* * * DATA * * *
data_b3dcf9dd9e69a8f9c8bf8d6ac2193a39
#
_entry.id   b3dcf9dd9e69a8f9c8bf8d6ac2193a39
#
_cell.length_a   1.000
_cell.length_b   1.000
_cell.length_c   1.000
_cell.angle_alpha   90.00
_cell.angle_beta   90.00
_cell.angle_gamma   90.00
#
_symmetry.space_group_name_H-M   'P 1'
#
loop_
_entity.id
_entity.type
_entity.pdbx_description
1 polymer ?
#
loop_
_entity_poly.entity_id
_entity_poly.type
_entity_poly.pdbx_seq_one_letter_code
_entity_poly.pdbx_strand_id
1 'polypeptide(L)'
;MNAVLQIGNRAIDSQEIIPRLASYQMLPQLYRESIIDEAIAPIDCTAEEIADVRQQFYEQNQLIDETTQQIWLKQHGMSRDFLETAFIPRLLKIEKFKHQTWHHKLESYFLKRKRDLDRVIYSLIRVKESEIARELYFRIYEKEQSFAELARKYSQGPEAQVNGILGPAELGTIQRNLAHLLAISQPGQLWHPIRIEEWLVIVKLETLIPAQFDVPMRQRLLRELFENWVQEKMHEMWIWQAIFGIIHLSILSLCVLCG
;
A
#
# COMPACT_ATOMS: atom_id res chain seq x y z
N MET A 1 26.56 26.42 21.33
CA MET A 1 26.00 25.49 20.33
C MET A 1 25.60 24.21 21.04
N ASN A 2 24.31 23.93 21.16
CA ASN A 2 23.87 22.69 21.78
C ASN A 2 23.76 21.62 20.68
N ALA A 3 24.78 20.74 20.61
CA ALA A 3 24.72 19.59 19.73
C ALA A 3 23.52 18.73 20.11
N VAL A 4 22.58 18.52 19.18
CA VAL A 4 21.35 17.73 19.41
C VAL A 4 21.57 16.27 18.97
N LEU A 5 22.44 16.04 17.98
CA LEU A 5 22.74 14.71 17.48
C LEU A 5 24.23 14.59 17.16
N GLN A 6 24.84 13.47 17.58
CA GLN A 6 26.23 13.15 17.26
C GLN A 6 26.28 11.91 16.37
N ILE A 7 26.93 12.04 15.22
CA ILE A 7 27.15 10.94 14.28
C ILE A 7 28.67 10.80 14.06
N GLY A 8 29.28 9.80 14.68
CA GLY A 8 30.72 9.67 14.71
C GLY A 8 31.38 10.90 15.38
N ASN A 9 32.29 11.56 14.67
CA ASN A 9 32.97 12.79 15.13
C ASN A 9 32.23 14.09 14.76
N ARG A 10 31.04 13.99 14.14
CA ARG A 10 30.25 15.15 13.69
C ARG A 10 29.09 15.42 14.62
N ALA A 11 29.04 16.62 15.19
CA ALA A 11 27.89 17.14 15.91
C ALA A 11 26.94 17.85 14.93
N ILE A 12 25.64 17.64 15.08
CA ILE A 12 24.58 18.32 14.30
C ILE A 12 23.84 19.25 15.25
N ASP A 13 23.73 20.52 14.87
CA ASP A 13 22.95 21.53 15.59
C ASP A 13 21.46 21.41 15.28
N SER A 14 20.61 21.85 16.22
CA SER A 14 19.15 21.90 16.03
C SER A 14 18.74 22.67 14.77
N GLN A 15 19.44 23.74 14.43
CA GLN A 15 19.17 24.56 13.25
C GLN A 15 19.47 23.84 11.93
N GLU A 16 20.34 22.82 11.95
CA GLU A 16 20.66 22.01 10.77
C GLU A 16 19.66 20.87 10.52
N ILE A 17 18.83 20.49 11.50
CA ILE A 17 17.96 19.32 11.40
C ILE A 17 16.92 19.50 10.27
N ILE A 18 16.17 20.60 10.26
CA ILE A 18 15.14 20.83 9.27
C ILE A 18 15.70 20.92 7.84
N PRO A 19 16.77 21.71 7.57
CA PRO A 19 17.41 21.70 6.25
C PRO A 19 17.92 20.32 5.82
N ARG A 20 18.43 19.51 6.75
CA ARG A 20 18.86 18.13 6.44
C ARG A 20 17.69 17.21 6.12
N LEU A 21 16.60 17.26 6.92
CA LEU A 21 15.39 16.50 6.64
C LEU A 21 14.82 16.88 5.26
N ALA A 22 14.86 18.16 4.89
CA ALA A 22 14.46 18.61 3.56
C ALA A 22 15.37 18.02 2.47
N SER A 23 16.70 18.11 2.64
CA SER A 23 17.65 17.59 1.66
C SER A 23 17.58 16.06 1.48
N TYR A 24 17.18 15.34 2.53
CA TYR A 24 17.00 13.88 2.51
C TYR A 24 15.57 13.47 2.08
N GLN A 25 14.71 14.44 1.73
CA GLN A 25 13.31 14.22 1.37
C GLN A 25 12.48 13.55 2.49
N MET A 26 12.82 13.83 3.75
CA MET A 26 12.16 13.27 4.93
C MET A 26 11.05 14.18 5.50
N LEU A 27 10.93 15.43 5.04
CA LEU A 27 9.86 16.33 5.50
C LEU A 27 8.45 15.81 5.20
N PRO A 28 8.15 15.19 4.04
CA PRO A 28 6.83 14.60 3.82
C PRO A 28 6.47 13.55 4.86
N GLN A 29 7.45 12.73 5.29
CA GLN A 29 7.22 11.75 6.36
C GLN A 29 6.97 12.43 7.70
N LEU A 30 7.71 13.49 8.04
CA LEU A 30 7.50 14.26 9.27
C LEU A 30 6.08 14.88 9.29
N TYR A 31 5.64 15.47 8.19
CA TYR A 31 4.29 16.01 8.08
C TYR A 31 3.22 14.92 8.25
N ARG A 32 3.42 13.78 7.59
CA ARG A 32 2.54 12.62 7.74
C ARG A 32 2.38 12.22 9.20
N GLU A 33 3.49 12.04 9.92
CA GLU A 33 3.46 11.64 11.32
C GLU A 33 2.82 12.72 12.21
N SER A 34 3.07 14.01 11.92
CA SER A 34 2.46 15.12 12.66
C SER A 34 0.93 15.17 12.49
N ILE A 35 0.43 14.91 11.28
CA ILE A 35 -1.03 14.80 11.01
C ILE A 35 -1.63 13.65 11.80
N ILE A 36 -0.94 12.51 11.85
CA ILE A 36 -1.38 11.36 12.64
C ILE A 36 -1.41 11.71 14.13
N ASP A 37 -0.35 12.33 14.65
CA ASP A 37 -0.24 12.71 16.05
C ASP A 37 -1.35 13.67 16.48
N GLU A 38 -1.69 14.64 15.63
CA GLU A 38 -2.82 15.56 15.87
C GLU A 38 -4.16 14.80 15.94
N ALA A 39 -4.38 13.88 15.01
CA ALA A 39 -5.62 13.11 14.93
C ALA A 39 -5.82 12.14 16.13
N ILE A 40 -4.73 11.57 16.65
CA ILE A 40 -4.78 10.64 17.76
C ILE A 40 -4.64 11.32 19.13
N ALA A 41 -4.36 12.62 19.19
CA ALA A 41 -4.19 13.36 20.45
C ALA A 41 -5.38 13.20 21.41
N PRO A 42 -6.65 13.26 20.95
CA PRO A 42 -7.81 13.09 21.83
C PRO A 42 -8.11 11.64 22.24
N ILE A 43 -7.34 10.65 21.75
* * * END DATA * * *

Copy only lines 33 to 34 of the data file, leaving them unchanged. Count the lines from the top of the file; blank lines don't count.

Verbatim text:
C MET A 1 25.60 24.21 21.04
N ASN A 2 24.31 23.93 21.16